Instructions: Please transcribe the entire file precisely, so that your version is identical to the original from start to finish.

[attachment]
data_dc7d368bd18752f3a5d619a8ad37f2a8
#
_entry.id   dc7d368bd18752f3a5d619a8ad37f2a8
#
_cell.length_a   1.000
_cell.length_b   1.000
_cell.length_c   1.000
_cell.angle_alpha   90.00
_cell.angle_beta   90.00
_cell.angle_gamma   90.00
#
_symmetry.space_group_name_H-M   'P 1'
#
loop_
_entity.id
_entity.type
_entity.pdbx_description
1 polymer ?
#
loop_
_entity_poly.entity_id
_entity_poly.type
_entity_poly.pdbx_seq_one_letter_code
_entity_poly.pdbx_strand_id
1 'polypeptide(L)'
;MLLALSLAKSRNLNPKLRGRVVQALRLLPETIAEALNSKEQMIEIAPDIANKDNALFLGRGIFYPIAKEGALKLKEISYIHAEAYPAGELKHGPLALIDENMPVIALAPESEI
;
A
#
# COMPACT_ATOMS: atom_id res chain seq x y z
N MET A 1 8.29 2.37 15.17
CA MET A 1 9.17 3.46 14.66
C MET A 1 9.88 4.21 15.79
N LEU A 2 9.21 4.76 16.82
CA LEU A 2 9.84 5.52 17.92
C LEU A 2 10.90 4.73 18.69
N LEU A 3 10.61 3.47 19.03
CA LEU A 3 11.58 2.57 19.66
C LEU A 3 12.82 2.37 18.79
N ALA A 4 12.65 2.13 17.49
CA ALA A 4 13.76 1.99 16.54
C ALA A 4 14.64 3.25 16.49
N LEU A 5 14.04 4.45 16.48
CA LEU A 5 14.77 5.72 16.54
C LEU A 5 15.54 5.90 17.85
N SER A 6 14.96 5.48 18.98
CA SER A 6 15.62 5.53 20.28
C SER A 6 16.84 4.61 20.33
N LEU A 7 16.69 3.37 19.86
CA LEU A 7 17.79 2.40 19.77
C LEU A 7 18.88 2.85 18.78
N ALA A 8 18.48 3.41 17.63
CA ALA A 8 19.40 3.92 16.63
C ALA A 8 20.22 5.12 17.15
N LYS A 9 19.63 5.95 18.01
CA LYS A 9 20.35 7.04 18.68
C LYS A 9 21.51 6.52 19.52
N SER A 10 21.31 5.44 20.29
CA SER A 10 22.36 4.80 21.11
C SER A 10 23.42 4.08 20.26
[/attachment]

data_dc7d368bd18752f3a5d619a8ad37f2a8
#
_entry.id   dc7d368bd18752f3a5d619a8ad37f2a8
#
_cell.length_a   1.000
_cell.length_b   1.000
_cell.length_c   1.000
_cell.angle_alpha   90.00
_cell.angle_beta   90.00
_cell.angle_gamma   90.00
#
_symmetry.space_group_name_H-M   'P 1'
#
loop_
_entity.id
_entity.type
_entity.pdbx_description
1 polymer ?
#
loop_
_entity_poly.entity_id
_entity_poly.type
_entity_poly.pdbx_seq_one_letter_code
_entity_poly.pdbx_strand_id
1 'polypeptide(L)'
;MLLALSLAKSRNLNPKLRGRVVQALRLLPETIAEALNSKEQMIEIAPDIANKDNALFLGRGIFYPIAKEGALKLKEISYIHAEAYPAGELKHGPLALIDENMPVIALAPESEI
;
A
#
# COMPACT_ATOMS: atom_id res chain seq x y z
N MET A 1 8.29 2.37 15.17
CA MET A 1 9.17 3.46 14.66
C MET A 1 9.88 4.21 15.79
N LEU A 2 9.21 4.76 16.82
CA LEU A 2 9.84 5.52 17.92
C LEU A 2 10.90 4.73 18.69
N LEU A 3 10.61 3.47 19.03
CA LEU A 3 11.58 2.57 19.66
C LEU A 3 12.82 2.37 18.79
N ALA A 4 12.65 2.13 17.49
CA ALA A 4 13.76 1.99 16.54
C ALA A 4 14.64 3.25 16.49
N LEU A 5 14.04 4.45 16.48
CA LEU A 5 14.77 5.72 16.54
C LEU A 5 15.54 5.90 17.85
N SER A 6 14.96 5.48 18.98
CA SER A 6 15.62 5.53 20.28
C SER A 6 16.84 4.61 20.33
N LEU A 7 16.69 3.37 19.86
CA LEU A 7 17.79 2.40 19.77
C LEU A 7 18.88 2.85 18.78
N ALA A 8 18.48 3.41 17.63
CA ALA A 8 19.40 3.92 16.63
C ALA A 8 20.22 5.12 17.15
N LYS A 9 19.63 5.95 18.01
CA LYS A 9 20.35 7.04 18.68
C LYS A 9 21.51 6.52 19.52
N SER A 10 21.31 5.44 20.29
CA SER A 10 22.36 4.80 21.11
C SER A 10 23.42 4.08 20.26